Philosophy Ethics

A Level Religious Studies: Philosophy, Ethics and Theology

Exam Board
OCR
Entry requirements
Minimum B grade in English Minimum B grade at GCSE Religious Studies (or 9 - 1 equivalents)
What will I study?
Philosophy of religion
• Plato, Aristotle, Body and Soul
• The existence and non-existence of God – (Cosmological, Teleological, Ontological arguments)
• The validity of Religious Experiences, The Problem of Evil,
• The attributes of God and issues that they raise
• Religious Language- 20th Century comparisons  
 
Ethics
• Ethical theories- Natural Law, Situation Ethics
• Normative ethical theories- Kantian Ethics, Utilitarianism, Euthanasia and Business ethics
• Meta- Ethics
• Conscience
• Sexual Ethics
• Scholars and modern ethical theories  
 
Developments in Christian thought
• Augustine
• Death and afterlife
• Revealed and natural knowledge
• Gender theology and gender and society
• The challenge of secularism
• Liberation theology and Karl Marx
Assessment
33.3% Philosophy – 2 hour exam
33.3% Ethics – 2 hour exam
33.3.% Developments in Christian thought- 2 hour – 2 hour exam 
What skills will I gain?
• Extended essay writing at an advanced level
• Analysing, interpreting and evaluating religious and philosophical texts.
• Research through different forms of media.
• Group discussion and debates, enhancing their critical thinking.
• Seminars and conferences will be attended to further develop understanding of complex arguments.
• Developing hypotheses and justifying of personal positions on religious, ethical, philosophical problems, relevant to the modern world
Studying beyond the classroom 
• A Trip to Nottingham University for an “Aim Higher Day” with University Lecturers on Philosophy and Ethics
• Top university lecturers visiting Bramcote College for workshop seminars 
Future pathways
A report from NATRE in 2015- A level Religious Studies as a subject for Higher Education Entry The Russell Group of top universities has made it clear that RS A level provides ‘suitable preparation for University’.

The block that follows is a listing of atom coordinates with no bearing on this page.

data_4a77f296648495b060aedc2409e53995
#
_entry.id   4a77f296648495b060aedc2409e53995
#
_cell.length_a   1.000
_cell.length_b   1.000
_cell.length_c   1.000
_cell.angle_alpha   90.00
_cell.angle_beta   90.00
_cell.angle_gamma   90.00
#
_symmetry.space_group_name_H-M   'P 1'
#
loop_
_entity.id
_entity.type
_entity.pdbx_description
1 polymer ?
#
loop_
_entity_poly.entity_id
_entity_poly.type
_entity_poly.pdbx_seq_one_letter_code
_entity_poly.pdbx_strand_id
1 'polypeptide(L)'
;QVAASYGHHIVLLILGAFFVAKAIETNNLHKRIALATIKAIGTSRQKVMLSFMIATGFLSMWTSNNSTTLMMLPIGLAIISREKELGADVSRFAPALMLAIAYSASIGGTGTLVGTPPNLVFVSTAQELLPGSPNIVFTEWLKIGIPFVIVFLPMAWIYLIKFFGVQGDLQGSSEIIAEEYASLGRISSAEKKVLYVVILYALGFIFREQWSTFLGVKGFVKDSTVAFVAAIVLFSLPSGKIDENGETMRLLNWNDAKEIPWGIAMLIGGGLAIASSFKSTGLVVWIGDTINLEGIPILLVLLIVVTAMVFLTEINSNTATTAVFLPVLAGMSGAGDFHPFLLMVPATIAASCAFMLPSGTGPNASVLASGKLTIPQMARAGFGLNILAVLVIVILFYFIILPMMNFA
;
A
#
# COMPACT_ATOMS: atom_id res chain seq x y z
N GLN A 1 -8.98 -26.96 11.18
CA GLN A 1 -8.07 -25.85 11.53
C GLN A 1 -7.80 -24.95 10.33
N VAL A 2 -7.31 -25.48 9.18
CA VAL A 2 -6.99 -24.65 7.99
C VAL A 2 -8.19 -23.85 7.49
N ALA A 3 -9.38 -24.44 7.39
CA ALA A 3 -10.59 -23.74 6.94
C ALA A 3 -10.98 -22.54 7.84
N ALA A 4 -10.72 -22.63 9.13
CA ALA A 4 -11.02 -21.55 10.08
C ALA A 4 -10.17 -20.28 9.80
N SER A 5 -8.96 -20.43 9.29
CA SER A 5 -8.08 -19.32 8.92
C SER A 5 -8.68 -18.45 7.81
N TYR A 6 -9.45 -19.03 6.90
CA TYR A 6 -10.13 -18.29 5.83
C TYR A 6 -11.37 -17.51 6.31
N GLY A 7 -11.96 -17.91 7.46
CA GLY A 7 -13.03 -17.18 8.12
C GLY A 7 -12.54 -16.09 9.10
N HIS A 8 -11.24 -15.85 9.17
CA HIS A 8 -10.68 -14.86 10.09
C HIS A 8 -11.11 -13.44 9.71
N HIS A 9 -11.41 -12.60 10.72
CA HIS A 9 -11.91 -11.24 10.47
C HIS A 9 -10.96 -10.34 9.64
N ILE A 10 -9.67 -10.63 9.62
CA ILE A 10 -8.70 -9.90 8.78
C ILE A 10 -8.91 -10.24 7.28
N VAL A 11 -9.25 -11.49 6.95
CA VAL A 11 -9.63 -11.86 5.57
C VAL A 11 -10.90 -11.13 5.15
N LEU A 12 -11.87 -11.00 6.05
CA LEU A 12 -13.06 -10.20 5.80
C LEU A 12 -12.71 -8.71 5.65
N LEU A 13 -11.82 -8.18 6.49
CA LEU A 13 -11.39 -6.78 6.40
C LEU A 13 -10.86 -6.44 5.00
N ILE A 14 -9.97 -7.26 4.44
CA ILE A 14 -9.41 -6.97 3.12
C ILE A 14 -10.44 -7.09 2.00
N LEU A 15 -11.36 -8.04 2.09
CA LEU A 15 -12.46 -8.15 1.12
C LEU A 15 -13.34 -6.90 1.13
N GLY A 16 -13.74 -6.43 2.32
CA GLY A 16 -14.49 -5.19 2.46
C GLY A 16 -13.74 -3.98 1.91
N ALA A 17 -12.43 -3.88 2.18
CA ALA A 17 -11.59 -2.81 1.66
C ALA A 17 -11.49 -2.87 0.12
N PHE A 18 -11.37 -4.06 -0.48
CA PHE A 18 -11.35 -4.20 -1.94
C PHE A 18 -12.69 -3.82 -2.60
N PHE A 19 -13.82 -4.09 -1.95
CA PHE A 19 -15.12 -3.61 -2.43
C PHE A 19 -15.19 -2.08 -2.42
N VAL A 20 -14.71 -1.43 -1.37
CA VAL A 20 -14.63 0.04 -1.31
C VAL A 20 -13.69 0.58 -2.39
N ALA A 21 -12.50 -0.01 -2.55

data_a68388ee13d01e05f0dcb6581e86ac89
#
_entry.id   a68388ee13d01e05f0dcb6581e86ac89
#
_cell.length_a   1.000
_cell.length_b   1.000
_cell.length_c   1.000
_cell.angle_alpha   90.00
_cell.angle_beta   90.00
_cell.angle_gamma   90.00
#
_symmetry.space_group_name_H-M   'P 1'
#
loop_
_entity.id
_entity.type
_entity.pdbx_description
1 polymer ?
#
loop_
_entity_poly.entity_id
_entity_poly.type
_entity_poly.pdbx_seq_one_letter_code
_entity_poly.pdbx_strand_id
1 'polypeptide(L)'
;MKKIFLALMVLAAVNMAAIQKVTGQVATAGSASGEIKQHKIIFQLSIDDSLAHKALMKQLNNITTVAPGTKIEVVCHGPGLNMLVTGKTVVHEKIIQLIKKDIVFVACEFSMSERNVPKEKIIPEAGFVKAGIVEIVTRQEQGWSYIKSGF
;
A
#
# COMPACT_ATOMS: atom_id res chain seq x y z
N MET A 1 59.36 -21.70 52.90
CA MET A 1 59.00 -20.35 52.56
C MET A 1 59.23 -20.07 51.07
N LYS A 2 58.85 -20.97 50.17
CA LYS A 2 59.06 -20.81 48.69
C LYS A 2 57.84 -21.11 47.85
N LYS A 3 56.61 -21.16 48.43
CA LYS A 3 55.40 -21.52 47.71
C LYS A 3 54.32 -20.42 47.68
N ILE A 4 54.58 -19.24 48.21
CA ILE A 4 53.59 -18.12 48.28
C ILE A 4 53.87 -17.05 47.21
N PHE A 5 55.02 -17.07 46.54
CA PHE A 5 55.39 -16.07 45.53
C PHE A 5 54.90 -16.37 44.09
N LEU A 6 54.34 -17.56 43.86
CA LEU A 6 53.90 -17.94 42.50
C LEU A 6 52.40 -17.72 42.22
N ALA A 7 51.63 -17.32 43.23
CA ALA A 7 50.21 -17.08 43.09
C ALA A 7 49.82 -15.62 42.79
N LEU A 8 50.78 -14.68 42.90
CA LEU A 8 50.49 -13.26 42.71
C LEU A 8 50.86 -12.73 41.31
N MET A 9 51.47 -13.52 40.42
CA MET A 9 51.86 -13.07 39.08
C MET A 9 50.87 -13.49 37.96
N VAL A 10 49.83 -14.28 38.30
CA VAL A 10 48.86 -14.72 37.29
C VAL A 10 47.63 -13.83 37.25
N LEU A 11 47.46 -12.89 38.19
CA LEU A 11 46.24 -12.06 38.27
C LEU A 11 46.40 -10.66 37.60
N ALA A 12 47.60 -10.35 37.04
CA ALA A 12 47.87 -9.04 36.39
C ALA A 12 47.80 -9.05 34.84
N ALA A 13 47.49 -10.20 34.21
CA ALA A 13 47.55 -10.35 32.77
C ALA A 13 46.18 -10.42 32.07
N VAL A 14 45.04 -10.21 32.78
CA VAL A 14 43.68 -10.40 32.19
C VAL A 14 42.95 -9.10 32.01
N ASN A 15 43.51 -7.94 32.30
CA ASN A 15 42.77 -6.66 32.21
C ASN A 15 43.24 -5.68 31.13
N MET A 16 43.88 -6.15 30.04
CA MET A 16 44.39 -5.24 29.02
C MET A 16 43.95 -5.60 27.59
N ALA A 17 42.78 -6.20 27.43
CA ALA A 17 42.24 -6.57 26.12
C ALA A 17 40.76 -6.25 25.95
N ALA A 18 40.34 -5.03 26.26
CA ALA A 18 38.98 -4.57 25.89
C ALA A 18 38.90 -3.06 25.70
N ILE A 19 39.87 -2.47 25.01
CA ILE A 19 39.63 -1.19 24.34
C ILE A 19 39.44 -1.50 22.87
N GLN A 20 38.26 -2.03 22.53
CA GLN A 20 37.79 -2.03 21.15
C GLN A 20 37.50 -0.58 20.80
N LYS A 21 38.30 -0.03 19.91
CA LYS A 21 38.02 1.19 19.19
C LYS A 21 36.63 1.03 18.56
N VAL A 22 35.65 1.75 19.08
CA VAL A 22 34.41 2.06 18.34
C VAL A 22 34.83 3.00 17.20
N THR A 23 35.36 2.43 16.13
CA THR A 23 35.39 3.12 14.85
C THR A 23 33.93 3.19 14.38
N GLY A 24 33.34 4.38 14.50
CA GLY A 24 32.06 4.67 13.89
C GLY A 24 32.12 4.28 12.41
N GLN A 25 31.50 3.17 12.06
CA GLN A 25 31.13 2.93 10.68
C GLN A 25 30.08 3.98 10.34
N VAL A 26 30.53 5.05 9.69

Both Oxford and Cambridge University include Religious Studies in the top level list of ‘suitable Arts A levels’.
 
Applicants with Religious Studies A level were more likely to gain admission to study History at Oxford University in 2012 than those with A levels in many ‘facilitating’ subjects.
 
20% of students admitted to Oxford University to study mathematics in 2011 had an RS A level (more than those with Economics, Physics and Business Studies A levels) Research from the Centre for Evaluation and Monitoring at Durham University on the comparative difficulty of different subjects at A level showed that RS was ‘in the middle difficulty range, similar to Geography and more demanding than English’.
 
By completing philosophy and ethics papers in religious studies can go on to study a wide range of subjects at degree level, including English literature, history, philosophy, law, sociology and anthropology as well as theology and religious studies.
 
An A Level in religious studies is highly valued in personnel work, law, medicine, education, librarianship, media and social services, including the police force.
 
As with any subject in the area of humanities, students acquire a great range of skills such as analysis, interpretation, critical thinking and the ability to produce extended evaluative pieces of writing.